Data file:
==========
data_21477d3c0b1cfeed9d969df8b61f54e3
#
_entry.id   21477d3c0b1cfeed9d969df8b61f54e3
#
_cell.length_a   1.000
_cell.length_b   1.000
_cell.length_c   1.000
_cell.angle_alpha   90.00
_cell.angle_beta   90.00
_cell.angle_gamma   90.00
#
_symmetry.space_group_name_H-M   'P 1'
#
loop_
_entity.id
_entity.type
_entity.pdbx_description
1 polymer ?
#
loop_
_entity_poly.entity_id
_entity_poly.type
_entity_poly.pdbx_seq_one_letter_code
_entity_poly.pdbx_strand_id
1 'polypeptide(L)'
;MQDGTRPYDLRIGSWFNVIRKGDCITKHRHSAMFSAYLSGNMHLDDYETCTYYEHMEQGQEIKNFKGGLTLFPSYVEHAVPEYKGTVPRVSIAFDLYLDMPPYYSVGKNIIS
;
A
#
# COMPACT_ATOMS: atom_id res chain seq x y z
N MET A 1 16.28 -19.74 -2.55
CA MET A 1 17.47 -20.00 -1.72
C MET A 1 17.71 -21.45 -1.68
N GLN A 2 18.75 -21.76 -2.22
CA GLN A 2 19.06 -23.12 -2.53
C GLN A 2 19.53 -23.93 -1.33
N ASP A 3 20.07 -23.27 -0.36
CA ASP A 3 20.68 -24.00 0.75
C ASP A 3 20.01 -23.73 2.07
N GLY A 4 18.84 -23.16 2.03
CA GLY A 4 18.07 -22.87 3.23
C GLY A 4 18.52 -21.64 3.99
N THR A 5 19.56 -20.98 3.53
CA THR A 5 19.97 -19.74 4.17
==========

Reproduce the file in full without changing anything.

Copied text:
data_21477d3c0b1cfeed9d969df8b61f54e3
#
_entry.id   21477d3c0b1cfeed9d969df8b61f54e3
#
_cell.length_a   1.000
_cell.length_b   1.000
_cell.length_c   1.000
_cell.angle_alpha   90.00
_cell.angle_beta   90.00
_cell.angle_gamma   90.00
#
_symmetry.space_group_name_H-M   'P 1'
#
loop_
_entity.id
_entity.type
_entity.pdbx_description
1 polymer ?
#
loop_
_entity_poly.entity_id
_entity_poly.type
_entity_poly.pdbx_seq_one_letter_code
_entity_poly.pdbx_strand_id
1 'polypeptide(L)'
;MQDGTRPYDLRIGSWFNVIRKGDCITKHRHSAMFSAYLSGNMHLDDYETCTYYEHMEQGQEIKNFKGGLTLFPSYVEHAVPEYKGTVPRVSIAFDLYLDMPPYYSVGKNIIS
;
A
#
# COMPACT_ATOMS: atom_id res chain seq x y z
N MET A 1 16.28 -19.74 -2.55
CA MET A 1 17.47 -20.00 -1.72
C MET A 1 17.71 -21.45 -1.68
N GLN A 2 18.75 -21.76 -2.22
CA GLN A 2 19.06 -23.12 -2.53
C GLN A 2 19.53 -23.93 -1.33
N ASP A 3 20.07 -23.27 -0.36
CA ASP A 3 20.68 -24.00 0.75
C ASP A 3 20.01 -23.73 2.07
N GLY A 4 18.84 -23.16 2.03
CA GLY A 4 18.07 -22.87 3.23
C GLY A 4 18.52 -21.64 3.99
N THR A 5 19.56 -20.98 3.53
CA THR A 5 19.97 -19.74 4.17